Website Maintenance Tips

Every so often I’m prompted to update either the WordPress core, the plugins and/or the themes.  Sometimes this gets put on the back burner and I have an hour or two’s worth of work to do on a particular website.

When you’re on the Updates tabs of your WP Dashboard, look at the current file names instead of blindly checking the ‘Select All’ tick box and “getting the job done”.

There may be some very old files in there that you should just remove, instead of creating more server bloat.

For example, WordPress keeps adding a new theme every year; i.e. Twenty Sixteen, Twenty Fifteen, Twenty Fourteen — you get the point.

If you have aged domains like I do, these will begin to pile up and they are actually a security hazard.  Since these older themes (and plugins) are no longer maintained, there are no updates to new security measures or backdoor loopholes that others (Africa, Russia, China…I’m looking at you) exploit to cause you grief.

I should know.  I have a client who’s site was hacked by a pharmaceutical affiliate using dynamic code insertion — meaning the site looked great to visitors, but to Google and other search engines, the page titles and content were rewritten as blatant pharm advertising.  Not pretty, nor easy to fix.

So save yourself some headaches while waiting what seems like an eternity for the search engines to dump the trash and relist your good content in the serps.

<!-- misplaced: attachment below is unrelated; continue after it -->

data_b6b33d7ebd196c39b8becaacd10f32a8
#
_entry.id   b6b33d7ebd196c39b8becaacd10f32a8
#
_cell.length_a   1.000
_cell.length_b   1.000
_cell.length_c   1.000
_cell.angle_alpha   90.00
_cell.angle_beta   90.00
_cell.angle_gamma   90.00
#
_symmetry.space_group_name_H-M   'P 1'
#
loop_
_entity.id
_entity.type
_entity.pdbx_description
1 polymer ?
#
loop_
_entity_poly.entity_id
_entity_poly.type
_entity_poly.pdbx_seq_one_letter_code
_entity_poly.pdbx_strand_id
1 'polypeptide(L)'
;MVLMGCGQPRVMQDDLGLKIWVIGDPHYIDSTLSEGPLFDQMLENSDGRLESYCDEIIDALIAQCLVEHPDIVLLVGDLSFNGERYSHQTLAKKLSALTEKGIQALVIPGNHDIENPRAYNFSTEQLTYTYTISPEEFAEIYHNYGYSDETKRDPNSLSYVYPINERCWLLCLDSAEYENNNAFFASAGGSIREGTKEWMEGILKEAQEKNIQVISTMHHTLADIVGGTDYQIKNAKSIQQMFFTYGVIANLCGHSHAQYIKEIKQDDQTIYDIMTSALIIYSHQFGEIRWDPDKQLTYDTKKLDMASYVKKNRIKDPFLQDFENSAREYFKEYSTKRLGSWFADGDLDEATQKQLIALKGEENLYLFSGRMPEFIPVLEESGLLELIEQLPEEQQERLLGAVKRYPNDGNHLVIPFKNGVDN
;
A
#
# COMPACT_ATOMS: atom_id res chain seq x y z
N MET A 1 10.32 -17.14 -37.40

Recommendations ::

  1. Either use Filemanager or FTP to delete all the themes (after backing up any important ones) that you are not using.  Save at most three (3) — main theme, child theme and latest WP default theme.  All the rest should be deleted.  You save the default WordPress theme for those times when your custom-coded theme whacks out on you and need to swap to a reliable theme.  It’s good for trouble-shooting since you know the WP theme will play nice with all the other approved plugins out there.
  2. The same can be said for your plugins.  Delete those that you are not using.  They take up hosting space and are a hacker’s dream.  You could make a digital backup of the important ones on your hard drive, but I keep a spreadsheet listing all the theme/plugin names as they relate to each domain I own.  This way I can replace items quickly.  If you do not have many domains to keep organized, then a simple text file will suffice.  The point is to have this information somewhere else besides your active domain.
  3. Another word of caution regarding purchased (or free) plugins from membership sites/clubs, especially from the Internet Marketing space.  They may be sending the Mother Ship valuable tracking info and at the very least, they will most likely display an annoying advertisement banner in your admin panel.
  4. Keep up with the updates.  Don’t let six months to a year go by before you revisit your one-page website/landing page because it’s not all that important anyways.  Redoing the entire MySQL database and WP install takes way more time and energy than checking in periodically.  Think pop quiz or impromptu inspections.  Is your website acting like it should whenever you just do a quick Google search?  If not, put it on your “to do” list, before it really turns ugly.
  5. Back up, back up, and do some more backing up!  I will repeat this ad nauseam, but only because it’s sooo important.

I'm your mild-mannered, marketing guy. I love maximizing returns for businesses using imagination and low-cost approaches.

Leave a Reply

Your email address will not be published. Required fields are marked *